Gotta Plant Peppers? Here’s the Plan
If you like spicy food, it’s easy to get carried away with growing peppers – chiliheads are easily motivated by new ways to experience the rush of capsaicin accompanied by variation of flavor, color, shape and size.
Since pepper plants are fragile and slow growing at first, it’s best to start them from seed or cutting in a protected area before transplanting to their final location. Peppers generally do best with at least a half day of direct sunlight in moist soil that is rich and well-draining. While peppers can grow larger when planted in the ground, some gardeners prefer to plant them in pots to reduce the chance of nematodes damaging the roots. Maintain the fertility of the soil by amending throughout the season, but too much nitrogen during flowering and fruiting will reduce yields.
Other pests can be problematic with peppers. Whitefly is very common. Monitor the undersides of leaves for their presence. If you find them, just wipe them off (if there’s just a little bit) or remove afflicted leaves (if most of the leaf is covered). If the majority of the plant is infested, you may need to trim it severely or remove the entire plant to reduce the possibility of the whitefly spreading. Broad mites are also a problem and can cause the shape of leaves to become distorted. When you notice affected areas, prune them off and discard. Organic spraying with insecticidal soap and neem oil can help reduce pests like whitefly and mites.
Peppers can succumb to diseases caused by bacteria and fungus. Don’t overwater plants, especially foliage, and prune lower branches and leaves. Sometime staking can encourage the plant to grow up away from the ground. Similar to tomatoes, smaller peppers are easier to grow than larger peppers, many of which can grow through the whole year. Some of my favorite varieties are:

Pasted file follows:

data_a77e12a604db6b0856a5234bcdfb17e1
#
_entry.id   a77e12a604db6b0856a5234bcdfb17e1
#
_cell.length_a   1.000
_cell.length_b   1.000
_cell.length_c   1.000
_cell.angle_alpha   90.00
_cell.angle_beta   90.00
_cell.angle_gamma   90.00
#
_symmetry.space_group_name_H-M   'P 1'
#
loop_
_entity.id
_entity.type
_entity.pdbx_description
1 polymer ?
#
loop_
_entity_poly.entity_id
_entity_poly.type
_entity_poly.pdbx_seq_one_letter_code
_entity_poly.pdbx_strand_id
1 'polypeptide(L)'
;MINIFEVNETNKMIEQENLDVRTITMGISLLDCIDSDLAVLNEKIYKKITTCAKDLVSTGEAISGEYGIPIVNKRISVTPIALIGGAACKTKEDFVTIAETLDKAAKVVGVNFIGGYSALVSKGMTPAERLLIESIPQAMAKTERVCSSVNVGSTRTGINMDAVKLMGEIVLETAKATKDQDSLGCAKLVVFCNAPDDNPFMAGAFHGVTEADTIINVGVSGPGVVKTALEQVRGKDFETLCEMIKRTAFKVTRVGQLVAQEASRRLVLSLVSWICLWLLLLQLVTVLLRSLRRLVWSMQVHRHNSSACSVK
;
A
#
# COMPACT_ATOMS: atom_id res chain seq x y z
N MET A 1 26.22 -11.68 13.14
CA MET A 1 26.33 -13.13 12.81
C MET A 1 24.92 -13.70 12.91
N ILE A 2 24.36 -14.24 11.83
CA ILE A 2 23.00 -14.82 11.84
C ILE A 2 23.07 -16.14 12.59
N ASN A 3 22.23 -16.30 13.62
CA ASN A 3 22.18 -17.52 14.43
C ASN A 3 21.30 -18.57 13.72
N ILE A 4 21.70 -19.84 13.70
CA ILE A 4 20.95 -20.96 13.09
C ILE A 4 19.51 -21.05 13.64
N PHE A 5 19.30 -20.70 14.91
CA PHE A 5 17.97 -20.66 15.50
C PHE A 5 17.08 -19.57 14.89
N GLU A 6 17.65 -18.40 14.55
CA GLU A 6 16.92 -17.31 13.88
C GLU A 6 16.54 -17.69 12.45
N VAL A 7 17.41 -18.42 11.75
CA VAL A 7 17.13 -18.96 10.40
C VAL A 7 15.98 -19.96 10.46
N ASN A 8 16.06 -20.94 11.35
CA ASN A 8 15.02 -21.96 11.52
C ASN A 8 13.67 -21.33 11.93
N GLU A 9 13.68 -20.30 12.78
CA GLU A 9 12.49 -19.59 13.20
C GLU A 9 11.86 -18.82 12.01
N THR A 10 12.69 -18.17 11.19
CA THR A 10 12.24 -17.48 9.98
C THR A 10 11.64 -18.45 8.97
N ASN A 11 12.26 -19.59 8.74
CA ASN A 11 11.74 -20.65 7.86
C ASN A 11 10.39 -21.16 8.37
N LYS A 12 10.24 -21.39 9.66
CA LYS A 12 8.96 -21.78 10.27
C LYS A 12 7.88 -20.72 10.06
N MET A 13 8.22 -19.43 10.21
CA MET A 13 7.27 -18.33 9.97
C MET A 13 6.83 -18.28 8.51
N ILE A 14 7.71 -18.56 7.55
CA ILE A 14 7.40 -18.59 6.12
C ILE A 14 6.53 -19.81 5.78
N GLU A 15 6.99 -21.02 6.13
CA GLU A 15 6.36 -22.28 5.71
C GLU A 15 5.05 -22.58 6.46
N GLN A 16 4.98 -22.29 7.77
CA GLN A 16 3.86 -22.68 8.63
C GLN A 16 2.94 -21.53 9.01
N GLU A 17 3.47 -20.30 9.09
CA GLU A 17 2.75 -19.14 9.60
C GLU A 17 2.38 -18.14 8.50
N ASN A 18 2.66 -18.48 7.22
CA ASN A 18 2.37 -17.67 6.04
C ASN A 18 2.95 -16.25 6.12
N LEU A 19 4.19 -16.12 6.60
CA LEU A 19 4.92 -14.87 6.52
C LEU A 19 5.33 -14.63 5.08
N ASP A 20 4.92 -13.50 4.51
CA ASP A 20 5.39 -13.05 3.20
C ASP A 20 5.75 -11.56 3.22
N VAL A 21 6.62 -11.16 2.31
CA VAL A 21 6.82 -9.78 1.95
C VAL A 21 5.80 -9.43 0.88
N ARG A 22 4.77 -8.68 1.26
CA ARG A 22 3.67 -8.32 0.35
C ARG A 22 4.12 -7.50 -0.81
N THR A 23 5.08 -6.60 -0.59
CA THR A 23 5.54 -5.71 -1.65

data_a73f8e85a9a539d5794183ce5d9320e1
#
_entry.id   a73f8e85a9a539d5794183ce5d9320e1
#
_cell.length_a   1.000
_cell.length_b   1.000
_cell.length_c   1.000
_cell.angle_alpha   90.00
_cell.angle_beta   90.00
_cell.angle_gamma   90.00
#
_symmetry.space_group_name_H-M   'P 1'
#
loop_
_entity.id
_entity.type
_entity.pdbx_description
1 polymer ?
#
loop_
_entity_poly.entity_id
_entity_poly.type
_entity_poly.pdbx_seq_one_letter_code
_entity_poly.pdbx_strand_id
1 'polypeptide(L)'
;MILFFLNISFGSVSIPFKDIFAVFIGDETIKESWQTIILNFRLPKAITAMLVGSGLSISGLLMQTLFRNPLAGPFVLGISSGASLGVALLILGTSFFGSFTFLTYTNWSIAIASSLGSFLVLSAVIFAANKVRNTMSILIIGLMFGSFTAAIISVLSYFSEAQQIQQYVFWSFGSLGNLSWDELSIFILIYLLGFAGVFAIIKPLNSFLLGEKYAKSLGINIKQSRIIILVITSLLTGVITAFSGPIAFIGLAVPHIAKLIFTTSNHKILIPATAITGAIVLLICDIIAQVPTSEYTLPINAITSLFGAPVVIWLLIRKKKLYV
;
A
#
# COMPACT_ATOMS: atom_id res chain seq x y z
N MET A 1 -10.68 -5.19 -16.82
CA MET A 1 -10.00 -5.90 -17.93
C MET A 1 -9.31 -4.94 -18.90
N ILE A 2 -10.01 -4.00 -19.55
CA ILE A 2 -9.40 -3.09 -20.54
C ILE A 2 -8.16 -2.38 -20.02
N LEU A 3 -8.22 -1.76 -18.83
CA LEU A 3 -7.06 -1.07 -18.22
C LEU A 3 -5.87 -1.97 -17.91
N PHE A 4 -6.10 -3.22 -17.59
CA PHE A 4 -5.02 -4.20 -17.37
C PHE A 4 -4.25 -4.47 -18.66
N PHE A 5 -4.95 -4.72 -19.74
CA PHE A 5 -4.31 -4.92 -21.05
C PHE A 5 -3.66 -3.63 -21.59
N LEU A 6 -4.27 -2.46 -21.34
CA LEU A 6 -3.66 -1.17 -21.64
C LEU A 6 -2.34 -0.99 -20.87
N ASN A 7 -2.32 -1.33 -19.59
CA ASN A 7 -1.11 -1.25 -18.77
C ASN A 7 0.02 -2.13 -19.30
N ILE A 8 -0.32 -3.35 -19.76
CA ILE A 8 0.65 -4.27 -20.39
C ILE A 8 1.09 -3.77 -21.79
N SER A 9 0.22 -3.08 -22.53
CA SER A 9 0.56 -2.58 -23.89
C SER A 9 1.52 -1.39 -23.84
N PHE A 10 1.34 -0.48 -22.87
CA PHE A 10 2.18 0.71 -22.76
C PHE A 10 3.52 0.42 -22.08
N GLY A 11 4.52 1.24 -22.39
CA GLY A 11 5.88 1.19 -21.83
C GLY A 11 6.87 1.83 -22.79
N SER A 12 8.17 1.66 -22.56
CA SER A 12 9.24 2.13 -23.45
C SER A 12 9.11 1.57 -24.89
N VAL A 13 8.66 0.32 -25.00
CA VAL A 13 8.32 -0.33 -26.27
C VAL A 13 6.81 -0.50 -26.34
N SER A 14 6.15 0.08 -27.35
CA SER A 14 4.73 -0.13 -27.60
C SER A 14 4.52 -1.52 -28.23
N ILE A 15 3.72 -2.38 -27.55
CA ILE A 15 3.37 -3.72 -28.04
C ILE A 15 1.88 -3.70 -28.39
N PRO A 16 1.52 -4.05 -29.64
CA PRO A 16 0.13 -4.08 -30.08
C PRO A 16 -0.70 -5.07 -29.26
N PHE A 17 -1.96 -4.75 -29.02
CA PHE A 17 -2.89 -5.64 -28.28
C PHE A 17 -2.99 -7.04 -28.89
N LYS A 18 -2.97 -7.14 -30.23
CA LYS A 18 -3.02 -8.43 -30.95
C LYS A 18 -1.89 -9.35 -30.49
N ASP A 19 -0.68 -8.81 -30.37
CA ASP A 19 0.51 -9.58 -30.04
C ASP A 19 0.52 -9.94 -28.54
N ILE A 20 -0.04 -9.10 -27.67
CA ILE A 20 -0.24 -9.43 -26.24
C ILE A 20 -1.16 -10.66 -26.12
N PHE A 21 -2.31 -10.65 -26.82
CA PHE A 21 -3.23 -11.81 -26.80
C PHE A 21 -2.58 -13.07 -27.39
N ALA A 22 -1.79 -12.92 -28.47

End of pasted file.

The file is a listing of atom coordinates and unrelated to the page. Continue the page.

Aji Dulce/Aji Cachucha (Capsicum chinense) – Perennial sweet peppers popular in Latin America and the Caribbean. Related to habanero and scotch bonnet (all said to have originated in the Brazilian Amazon), but with a mild distinct smoky flavor. Commonly sautéed with onions, garlic, tomato and culantro (aka sofrito) when preparing Cuban-style rice and beans. Plants can be extremely productive and grow to over 4 feet tall with woody stems. Since they grow so large and live long, they’re often best grown separately from annual garden beds.
Cubanelle ‘Biscayne’ (Capiscum annuum) – Also called Italian frying pepper. Mild pepper similar to a banana pepper , usually about 6” long, is popular in the Caribbean. Well adapted to South Florida, and a prolific producer.
Datil Pepper (Capsicum chinense) – Very hot with a sweet, fruity flavor, yellow-orange 2-3" long. Datil pepper plants can grow up to 3' tall and live many years. Some say the datil pepper was brought to St. Augustine in the late 18th century by indentured workers from Minorca; others say it was brought from Cuba by a jelly maker around 1880; still others believe it originated in Chile. This is a selection in the Slow Food Ark of Taste, a catalog of culturally significant foods in danger of extinction.
The Datil Pepper Festival, held in St. Augustine at St. Johns County Agricultural Center the first Saturday in October, celebrates their prized pepper with professional and amateur events, including cook-offs and hot sauce competitions. Visit their Facebook page for details.
Hawaiian Chile (Capsicum frutescens) – Small hot (1-2") peppers that can grow to small trees (over 6' tall) and live multiple years. Highly recommended for anyone who wants a large quantity of very hot peppers. Also due to the size of the plant, it is advisable to plant separately from annual vegetable beds.
Padron (Capsicum annuum) – Originating in northwest Spain, Padron peppers taste like Shishitos but are hotter. They are wider with thicker skin and less wrinkled than Shishitos.